Ugly victory still looks pretty good

November 22, 1999|By John Eisenberg

CINCINNATI -- The Ravens needed a 50-yard field goal as time expired to beat the worst team in the NFL yesterday. That tells you how well they played.

"Offense, defense, special teams -- none of our three phases played well," Ravens safety Rod Woodson said after the 34-31 win over the Bengals.

But although their bungling was so plentiful that at times it almost seemed the Ravens were playing with a death wish, you have to go light on them today.

Instead of finding a way to lose at the end, as they so often do, they found a way to win this time. All three of their units came through when it mattered.

The defense rose up and limited the Bengals to a game-tying field goal after the Bengals had driven to within 1 yard of a touchdown that would have given them the lead with 110 seconds to play.

Then quarterback Tony Banks moved the offense 37 yards in 11 tense plays to put kicker Matt Stover in position to try the game-winner.

The kick? A killer. "I knew it was good as soon as I hit it," Stover said.

"Everyone came through at the end, all the parts of the team," Banks said. "In that sense, it was just the kind of win we needed, a step in the right direction coming off so many three-point losses."

True, maybe all they did was stumble across a team even more hooked on losing than they are; the 1-10 Bengals blew a two-touchdown lead, committed 15 penalties, lost three turnovers and made the key, late mistakes the Ravens usually make. Tight end Tony McGee dropped a pass in the end zone on the final drive, and cornerback Rodney Heath dropped an easy interception just moments before Stover's kick.

Trust us, this was a game the Ravens easily could have lost -- and usually do.

"We certainly didn't play well enough to win them all," Woodson said, "but when you make plays at the end like we did, good things can come out of it."

Granted, it never should have come down to that against a team whose only win this season is a last-second job against the expansion Browns. The Bengals had lost 10 home games in a row before yesterday, a streak encompassing more than a year. They hadn't led at any time in any game for six weeks.

But the accommodating Ravens gave them a hand, sleeping through the first quarter and not awakening until the Bengals were up 14-0, stunning the dismally small home crowd.

Given how seldom the Ravens had scored this season, it appeared the Bengals had already done enough to win.

But the Ravens woke up, started moving the ball and crept to within four points by halftime, then appeared to blow the game open with a 21-point, third-quarter flurry in which exhumed receivers Patrick Johnson and Billy Davis made huge plays.

After watching Johnson, Davis and Greg DeLong, of all people, carried the pass-catching load, Ravens coach Brian Billick admitted it was nice to see an open wide receiver down the field -- a rare sight this season.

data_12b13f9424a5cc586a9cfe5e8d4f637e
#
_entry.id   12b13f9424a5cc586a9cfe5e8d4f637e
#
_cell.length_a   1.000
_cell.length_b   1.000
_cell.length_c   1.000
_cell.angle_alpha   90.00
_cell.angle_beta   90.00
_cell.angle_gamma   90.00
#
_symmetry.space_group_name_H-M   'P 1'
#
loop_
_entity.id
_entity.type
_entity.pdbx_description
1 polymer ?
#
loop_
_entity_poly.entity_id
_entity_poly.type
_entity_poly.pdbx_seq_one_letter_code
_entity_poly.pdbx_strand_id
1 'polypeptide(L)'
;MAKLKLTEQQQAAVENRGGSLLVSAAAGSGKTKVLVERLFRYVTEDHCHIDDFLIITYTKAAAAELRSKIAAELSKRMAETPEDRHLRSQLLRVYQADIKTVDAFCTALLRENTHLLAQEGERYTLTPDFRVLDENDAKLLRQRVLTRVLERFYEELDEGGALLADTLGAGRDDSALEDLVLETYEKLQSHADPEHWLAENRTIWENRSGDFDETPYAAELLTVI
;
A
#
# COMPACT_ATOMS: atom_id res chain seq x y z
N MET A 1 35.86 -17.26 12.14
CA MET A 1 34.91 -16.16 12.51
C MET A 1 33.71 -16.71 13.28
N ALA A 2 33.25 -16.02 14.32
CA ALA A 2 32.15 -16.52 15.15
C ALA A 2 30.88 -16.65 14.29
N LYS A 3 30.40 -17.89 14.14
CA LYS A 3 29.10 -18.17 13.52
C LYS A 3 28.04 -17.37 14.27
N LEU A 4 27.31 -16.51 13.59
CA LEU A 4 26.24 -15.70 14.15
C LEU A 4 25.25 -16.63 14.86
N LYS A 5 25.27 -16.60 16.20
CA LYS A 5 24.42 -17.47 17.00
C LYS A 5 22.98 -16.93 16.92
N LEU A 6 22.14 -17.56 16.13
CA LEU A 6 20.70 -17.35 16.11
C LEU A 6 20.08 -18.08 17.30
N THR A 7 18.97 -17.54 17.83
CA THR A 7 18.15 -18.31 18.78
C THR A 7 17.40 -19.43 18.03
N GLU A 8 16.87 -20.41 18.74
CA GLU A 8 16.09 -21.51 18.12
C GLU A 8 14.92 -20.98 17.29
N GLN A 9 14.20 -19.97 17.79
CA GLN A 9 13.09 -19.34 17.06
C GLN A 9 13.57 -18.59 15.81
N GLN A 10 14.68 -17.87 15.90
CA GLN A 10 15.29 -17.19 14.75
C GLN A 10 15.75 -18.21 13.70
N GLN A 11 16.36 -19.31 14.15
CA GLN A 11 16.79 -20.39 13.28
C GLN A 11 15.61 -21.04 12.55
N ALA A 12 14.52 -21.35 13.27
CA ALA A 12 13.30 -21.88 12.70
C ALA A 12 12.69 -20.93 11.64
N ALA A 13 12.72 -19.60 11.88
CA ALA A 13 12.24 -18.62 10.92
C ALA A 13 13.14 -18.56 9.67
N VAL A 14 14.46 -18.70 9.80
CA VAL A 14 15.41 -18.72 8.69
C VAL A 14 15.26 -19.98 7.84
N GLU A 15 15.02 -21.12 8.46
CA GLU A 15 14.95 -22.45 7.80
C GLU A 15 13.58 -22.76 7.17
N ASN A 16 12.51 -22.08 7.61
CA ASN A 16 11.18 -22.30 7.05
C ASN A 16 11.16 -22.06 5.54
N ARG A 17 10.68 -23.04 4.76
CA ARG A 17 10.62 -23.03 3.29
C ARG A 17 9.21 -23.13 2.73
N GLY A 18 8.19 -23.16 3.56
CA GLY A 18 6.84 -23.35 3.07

But just when the game seemed locked up, the Ravens let up and let the Bengals back into it.

"I think we got a little complacent as a team," Woodson said. "I know as a defense we did. You just can't let that happen."

The Bengals drove to a touchdown, then pulled to within three points on a long punt return for a touchdown that should have been called back, but wasn't. (An official flagged a Bengal for an illegal block that the whole stadium saw, but the flag was overruled for some reason.)

When the Bengals got the ball back again and drove to the 1-yard-line, a devastating loss for the Ravens was shaping up. How could they blow a 17-point lead to the NFL's worst team?

Come to think of it, we can still ask that question, even though they pulled the game out.

But the defense held, giving Banks a tie to work with as he set out to try to move into position for a game-winning score. Give the quarterback credit. He was chased, tackled and pummeled all afternoon, sacked seven times in all. His right ankle, injured last week in Jacksonville, was extremely sore.

"Tony was hurting," Woodson said. "But that's what you have to do in this league. You have to be a warrior. Tony was a warrior out there today."

He completed six passes on the final drive, including a key 4-yarder to Aaron Pierce that put the ball within Stover's range after a motion penalty had moved the offense back. With help from Heath, who dropped the interception, Banks got the job done.

"The cheeseburger on the [plane] ride home is going to taste great," Banks said.

That's what winning does, no matter how ugly it gets.

"This is going to be an ugly film to watch tomorrow," Woodson said. "[But] I'd rather play like this and win instead of holding a team to 130 yards of offense and lose. We're out here to win. And that's what we did."

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